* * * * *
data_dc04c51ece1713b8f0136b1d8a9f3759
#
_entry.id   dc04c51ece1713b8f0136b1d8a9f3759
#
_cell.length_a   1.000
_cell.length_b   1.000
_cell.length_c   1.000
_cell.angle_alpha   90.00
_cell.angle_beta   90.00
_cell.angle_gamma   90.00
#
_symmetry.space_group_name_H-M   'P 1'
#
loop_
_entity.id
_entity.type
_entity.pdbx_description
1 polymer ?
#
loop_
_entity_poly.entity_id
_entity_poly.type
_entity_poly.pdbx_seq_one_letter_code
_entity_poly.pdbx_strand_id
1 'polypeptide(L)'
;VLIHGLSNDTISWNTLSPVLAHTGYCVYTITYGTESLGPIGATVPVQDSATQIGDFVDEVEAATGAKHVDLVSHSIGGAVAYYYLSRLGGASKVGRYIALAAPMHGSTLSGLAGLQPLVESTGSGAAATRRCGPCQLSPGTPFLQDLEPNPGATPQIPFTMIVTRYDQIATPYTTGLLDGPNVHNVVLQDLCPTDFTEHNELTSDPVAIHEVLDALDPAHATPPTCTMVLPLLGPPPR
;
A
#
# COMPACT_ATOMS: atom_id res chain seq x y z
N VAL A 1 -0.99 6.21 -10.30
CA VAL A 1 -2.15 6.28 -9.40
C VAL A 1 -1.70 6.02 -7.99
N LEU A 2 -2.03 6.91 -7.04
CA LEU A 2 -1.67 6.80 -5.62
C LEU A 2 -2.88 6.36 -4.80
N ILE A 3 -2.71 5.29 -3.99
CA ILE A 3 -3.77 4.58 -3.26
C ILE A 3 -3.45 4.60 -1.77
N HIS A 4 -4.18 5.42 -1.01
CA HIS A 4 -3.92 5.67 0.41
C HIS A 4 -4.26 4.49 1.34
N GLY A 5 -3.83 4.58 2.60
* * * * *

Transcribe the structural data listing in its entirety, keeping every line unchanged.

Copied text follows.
data_dc04c51ece1713b8f0136b1d8a9f3759
#
_entry.id   dc04c51ece1713b8f0136b1d8a9f3759
#
_cell.length_a   1.000
_cell.length_b   1.000
_cell.length_c   1.000
_cell.angle_alpha   90.00
_cell.angle_beta   90.00
_cell.angle_gamma   90.00
#
_symmetry.space_group_name_H-M   'P 1'
#
loop_
_entity.id
_entity.type
_entity.pdbx_description
1 polymer ?
#
loop_
_entity_poly.entity_id
_entity_poly.type
_entity_poly.pdbx_seq_one_letter_code
_entity_poly.pdbx_strand_id
1 'polypeptide(L)'
;VLIHGLSNDTISWNTLSPVLAHTGYCVYTITYGTESLGPIGATVPVQDSATQIGDFVDEVEAATGAKHVDLVSHSIGGAVAYYYLSRLGGASKVGRYIALAAPMHGSTLSGLAGLQPLVESTGSGAAATRRCGPCQLSPGTPFLQDLEPNPGATPQIPFTMIVTRYDQIATPYTTGLLDGPNVHNVVLQDLCPTDFTEHNELTSDPVAIHEVLDALDPAHATPPTCTMVLPLLGPPPR
;
A
#
# COMPACT_ATOMS: atom_id res chain seq x y z
N VAL A 1 -0.99 6.21 -10.30
CA VAL A 1 -2.15 6.28 -9.40
C VAL A 1 -1.70 6.02 -7.99
N LEU A 2 -2.03 6.91 -7.04
CA LEU A 2 -1.67 6.80 -5.62
C LEU A 2 -2.88 6.36 -4.80
N ILE A 3 -2.71 5.29 -3.99
CA ILE A 3 -3.77 4.58 -3.26
C ILE A 3 -3.45 4.60 -1.77
N HIS A 4 -4.18 5.42 -1.01
CA HIS A 4 -3.92 5.67 0.41
C HIS A 4 -4.26 4.49 1.34
N GLY A 5 -3.83 4.58 2.60